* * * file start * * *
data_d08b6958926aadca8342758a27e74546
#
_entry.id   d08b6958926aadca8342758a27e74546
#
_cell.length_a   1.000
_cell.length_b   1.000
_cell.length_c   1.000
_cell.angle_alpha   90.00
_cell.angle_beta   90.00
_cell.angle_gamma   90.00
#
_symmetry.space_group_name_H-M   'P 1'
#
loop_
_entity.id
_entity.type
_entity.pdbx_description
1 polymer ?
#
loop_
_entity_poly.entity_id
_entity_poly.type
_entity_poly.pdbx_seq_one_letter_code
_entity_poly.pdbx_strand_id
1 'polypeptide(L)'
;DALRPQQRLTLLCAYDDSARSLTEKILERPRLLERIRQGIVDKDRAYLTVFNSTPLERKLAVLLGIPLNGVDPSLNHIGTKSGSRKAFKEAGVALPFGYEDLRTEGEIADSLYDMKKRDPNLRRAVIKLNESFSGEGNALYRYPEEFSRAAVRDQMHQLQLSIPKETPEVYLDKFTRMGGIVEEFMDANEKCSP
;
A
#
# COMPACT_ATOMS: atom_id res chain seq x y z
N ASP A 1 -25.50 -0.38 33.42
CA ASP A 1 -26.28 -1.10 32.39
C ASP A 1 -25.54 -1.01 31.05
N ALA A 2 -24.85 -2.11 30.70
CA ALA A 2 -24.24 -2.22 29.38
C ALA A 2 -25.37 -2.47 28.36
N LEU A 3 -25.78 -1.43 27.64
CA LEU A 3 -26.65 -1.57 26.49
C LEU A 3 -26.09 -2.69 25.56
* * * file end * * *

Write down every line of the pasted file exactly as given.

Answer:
data_d08b6958926aadca8342758a27e74546
#
_entry.id   d08b6958926aadca8342758a27e74546
#
_cell.length_a   1.000
_cell.length_b   1.000
_cell.length_c   1.000
_cell.angle_alpha   90.00
_cell.angle_beta   90.00
_cell.angle_gamma   90.00
#
_symmetry.space_group_name_H-M   'P 1'
#
loop_
_entity.id
_entity.type
_entity.pdbx_description
1 polymer ?
#
loop_
_entity_poly.entity_id
_entity_poly.type
_entity_poly.pdbx_seq_one_letter_code
_entity_poly.pdbx_strand_id
1 'polypeptide(L)'
;DALRPQQRLTLLCAYDDSARSLTEKILERPRLLERIRQGIVDKDRAYLTVFNSTPLERKLAVLLGIPLNGVDPSLNHIGTKSGSRKAFKEAGVALPFGYEDLRTEGEIADSLYDMKKRDPNLRRAVIKLNESFSGEGNALYRYPEEFSRAAVRDQMHQLQLSIPKETPEVYLDKFTRMGGIVEEFMDANEKCSP
;
A
#
# COMPACT_ATOMS: atom_id res chain seq x y z
N ASP A 1 -25.50 -0.38 33.42
CA ASP A 1 -26.28 -1.10 32.39
C ASP A 1 -25.54 -1.01 31.05
N ALA A 2 -24.85 -2.11 30.70
CA ALA A 2 -24.24 -2.22 29.38
C ALA A 2 -25.37 -2.47 28.36
N LEU A 3 -25.78 -1.43 27.64
CA LEU A 3 -26.65 -1.57 26.49
C LEU A 3 -26.09 -2.69 25.56